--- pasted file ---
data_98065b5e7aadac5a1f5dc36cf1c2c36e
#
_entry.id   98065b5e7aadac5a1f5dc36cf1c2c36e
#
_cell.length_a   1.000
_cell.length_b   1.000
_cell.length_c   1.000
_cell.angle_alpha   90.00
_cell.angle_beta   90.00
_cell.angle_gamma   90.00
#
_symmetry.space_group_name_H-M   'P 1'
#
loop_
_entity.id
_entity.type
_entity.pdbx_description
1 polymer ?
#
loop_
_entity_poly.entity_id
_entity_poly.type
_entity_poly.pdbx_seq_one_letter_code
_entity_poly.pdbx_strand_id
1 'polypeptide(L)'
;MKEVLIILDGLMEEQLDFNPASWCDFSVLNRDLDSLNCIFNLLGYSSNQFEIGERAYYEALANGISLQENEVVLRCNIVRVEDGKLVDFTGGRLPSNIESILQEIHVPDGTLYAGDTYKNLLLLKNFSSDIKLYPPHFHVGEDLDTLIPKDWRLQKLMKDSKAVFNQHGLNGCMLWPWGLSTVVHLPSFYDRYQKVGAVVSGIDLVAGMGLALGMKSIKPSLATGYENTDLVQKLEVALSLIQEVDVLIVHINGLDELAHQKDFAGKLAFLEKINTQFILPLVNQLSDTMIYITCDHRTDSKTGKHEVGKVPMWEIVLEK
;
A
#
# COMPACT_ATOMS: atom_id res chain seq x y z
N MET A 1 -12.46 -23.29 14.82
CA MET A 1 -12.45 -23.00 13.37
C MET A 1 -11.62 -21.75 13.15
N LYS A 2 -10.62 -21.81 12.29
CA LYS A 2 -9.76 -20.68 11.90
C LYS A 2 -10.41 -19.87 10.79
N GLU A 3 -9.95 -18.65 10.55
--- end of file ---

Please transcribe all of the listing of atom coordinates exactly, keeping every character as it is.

data_98065b5e7aadac5a1f5dc36cf1c2c36e
#
_entry.id   98065b5e7aadac5a1f5dc36cf1c2c36e
#
_cell.length_a   1.000
_cell.length_b   1.000
_cell.length_c   1.000
_cell.angle_alpha   90.00
_cell.angle_beta   90.00
_cell.angle_gamma   90.00
#
_symmetry.space_group_name_H-M   'P 1'
#
loop_
_entity.id
_entity.type
_entity.pdbx_description
1 polymer ?
#
loop_
_entity_poly.entity_id
_entity_poly.type
_entity_poly.pdbx_seq_one_letter_code
_entity_poly.pdbx_strand_id
1 'polypeptide(L)'
;MKEVLIILDGLMEEQLDFNPASWCDFSVLNRDLDSLNCIFNLLGYSSNQFEIGERAYYEALANGISLQENEVVLRCNIVRVEDGKLVDFTGGRLPSNIESILQEIHVPDGTLYAGDTYKNLLLLKNFSSDIKLYPPHFHVGEDLDTLIPKDWRLQKLMKDSKAVFNQHGLNGCMLWPWGLSTVVHLPSFYDRYQKVGAVVSGIDLVAGMGLALGMKSIKPSLATGYENTDLVQKLEVALSLIQEVDVLIVHINGLDELAHQKDFAGKLAFLEKINTQFILPLVNQLSDTMIYITCDHRTDSKTGKHEVGKVPMWEIVLEK
;
A
#
# COMPACT_ATOMS: atom_id res chain seq x y z
N MET A 1 -12.46 -23.29 14.82
CA MET A 1 -12.45 -23.00 13.37
C MET A 1 -11.62 -21.75 13.15
N LYS A 2 -10.62 -21.81 12.29
CA LYS A 2 -9.76 -20.68 11.90
C LYS A 2 -10.41 -19.87 10.79
N GLU A 3 -9.95 -18.65 10.55